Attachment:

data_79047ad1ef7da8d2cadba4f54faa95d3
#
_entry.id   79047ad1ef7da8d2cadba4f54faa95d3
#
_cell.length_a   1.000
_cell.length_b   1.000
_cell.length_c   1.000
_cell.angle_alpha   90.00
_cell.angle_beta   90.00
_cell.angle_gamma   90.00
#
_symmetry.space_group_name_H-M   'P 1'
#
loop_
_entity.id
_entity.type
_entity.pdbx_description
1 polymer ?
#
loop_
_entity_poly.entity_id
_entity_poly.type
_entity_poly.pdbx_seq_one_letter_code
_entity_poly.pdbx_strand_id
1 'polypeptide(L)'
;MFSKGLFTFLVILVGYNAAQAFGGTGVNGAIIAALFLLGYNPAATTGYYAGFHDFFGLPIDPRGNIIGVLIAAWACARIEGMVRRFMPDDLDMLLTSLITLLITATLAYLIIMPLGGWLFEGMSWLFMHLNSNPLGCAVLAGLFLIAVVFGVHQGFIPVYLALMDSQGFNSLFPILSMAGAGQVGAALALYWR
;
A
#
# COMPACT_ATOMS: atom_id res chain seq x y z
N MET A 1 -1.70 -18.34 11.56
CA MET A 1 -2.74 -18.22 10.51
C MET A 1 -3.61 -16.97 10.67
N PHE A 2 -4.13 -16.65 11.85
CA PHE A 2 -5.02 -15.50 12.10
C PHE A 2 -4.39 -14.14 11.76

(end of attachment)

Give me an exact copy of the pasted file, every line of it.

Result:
data_79047ad1ef7da8d2cadba4f54faa95d3
#
_entry.id   79047ad1ef7da8d2cadba4f54faa95d3
#
_cell.length_a   1.000
_cell.length_b   1.000
_cell.length_c   1.000
_cell.angle_alpha   90.00
_cell.angle_beta   90.00
_cell.angle_gamma   90.00
#
_symmetry.space_group_name_H-M   'P 1'
#
loop_
_entity.id
_entity.type
_entity.pdbx_description
1 polymer ?
#
loop_
_entity_poly.entity_id
_entity_poly.type
_entity_poly.pdbx_seq_one_letter_code
_entity_poly.pdbx_strand_id
1 'polypeptide(L)'
;MFSKGLFTFLVILVGYNAAQAFGGTGVNGAIIAALFLLGYNPAATTGYYAGFHDFFGLPIDPRGNIIGVLIAAWACARIEGMVRRFMPDDLDMLLTSLITLLITATLAYLIIMPLGGWLFEGMSWLFMHLNSNPLGCAVLAGLFLIAVVFGVHQGFIPVYLALMDSQGFNSLFPILSMAGAGQVGAALALYWR
;
A
#
# COMPACT_ATOMS: atom_id res chain seq x y z
N MET A 1 -1.70 -18.34 11.56
CA MET A 1 -2.74 -18.22 10.51
C MET A 1 -3.61 -16.97 10.67
N PHE A 2 -4.13 -16.65 11.85
CA PHE A 2 -5.02 -15.50 12.10
C PHE A 2 -4.39 -14.14 11.76